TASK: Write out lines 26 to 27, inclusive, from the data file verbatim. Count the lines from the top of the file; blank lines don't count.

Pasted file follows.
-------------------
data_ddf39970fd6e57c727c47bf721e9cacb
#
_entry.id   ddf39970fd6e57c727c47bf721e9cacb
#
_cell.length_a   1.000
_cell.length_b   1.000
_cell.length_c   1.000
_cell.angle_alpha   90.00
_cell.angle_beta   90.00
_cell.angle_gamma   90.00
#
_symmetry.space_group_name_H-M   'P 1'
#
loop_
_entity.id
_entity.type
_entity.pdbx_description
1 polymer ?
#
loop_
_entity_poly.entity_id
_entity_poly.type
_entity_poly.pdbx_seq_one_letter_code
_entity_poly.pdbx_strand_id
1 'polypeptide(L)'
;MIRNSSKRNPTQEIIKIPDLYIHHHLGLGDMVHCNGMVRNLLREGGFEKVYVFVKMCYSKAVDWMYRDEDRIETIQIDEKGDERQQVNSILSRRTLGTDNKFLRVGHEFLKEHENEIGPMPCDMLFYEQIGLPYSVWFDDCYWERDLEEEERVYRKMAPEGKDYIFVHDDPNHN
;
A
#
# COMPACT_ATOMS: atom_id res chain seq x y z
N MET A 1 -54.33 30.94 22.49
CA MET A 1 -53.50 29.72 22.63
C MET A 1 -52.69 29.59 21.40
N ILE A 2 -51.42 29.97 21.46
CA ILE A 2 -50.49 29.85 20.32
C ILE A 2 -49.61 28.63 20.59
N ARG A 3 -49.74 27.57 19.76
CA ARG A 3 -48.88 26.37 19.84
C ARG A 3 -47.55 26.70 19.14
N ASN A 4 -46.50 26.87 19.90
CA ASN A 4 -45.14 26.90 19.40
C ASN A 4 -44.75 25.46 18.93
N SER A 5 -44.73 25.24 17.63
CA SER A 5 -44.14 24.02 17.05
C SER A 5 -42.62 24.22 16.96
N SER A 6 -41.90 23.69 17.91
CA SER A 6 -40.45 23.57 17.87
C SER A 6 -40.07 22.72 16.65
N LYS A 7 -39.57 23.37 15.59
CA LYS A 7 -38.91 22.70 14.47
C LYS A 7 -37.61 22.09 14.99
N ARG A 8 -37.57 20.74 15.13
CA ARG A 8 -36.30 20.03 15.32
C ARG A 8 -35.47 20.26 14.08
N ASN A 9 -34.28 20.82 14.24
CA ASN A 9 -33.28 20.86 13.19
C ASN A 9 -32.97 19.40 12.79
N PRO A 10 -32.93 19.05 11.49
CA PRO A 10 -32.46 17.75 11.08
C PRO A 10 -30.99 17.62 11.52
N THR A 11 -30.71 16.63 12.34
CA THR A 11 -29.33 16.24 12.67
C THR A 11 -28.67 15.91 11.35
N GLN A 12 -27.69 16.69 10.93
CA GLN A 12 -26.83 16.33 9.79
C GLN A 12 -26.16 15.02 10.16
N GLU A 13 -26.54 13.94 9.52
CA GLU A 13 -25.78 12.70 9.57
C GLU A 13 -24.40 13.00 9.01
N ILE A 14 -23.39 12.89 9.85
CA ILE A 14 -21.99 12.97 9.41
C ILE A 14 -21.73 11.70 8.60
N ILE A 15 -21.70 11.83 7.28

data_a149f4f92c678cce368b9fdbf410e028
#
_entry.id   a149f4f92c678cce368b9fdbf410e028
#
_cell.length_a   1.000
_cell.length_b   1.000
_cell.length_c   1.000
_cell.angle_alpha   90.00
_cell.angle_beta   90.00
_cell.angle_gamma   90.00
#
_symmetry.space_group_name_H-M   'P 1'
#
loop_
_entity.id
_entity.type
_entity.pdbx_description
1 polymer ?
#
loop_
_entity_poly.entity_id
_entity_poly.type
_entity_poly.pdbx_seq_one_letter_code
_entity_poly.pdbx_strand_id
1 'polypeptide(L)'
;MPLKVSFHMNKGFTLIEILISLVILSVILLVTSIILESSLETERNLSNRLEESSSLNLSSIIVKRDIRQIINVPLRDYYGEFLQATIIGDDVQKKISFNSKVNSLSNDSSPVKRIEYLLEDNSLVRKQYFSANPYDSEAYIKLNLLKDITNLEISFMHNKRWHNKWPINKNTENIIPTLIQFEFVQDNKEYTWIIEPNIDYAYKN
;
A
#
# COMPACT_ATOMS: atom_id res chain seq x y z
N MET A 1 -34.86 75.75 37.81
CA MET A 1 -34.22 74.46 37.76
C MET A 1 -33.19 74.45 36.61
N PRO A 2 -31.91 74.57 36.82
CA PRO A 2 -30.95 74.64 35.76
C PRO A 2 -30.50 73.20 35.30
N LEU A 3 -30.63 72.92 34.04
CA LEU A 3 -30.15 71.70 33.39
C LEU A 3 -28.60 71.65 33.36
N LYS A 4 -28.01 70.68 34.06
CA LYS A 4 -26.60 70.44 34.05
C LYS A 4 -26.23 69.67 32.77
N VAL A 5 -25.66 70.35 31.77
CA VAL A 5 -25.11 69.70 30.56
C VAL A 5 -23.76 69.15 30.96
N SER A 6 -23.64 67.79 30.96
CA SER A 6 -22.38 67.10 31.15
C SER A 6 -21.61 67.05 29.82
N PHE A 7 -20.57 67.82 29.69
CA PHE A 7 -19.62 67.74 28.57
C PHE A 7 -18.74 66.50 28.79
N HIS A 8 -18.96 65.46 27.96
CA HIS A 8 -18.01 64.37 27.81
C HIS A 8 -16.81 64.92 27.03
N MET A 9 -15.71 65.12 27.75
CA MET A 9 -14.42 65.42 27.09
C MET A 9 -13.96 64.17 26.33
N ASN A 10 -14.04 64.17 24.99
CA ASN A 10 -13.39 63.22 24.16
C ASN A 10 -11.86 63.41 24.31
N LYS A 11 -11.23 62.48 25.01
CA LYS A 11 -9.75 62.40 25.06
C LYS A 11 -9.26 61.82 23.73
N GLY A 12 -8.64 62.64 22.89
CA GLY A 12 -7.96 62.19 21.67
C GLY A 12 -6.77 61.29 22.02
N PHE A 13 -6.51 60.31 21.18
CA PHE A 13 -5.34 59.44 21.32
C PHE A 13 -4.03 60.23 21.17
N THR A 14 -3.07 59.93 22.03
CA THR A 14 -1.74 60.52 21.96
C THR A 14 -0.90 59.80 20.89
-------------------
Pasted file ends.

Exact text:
;MIRNSSKRNPTQEIIKIPDLYIHHHLGLGDMVHCNGMVRNLLREGGFEKVYVFVKMCYSKAVDWMYRDEDRIETIQIDEKGDERQQVNSILSRRTLGTDNKFLRVGHEFLKEHENEIGPMPCDMLFYEQIGLPYSVWFDDCYWERDLEEEERVYRKMAPEGKDYIFVHDDPNHN
;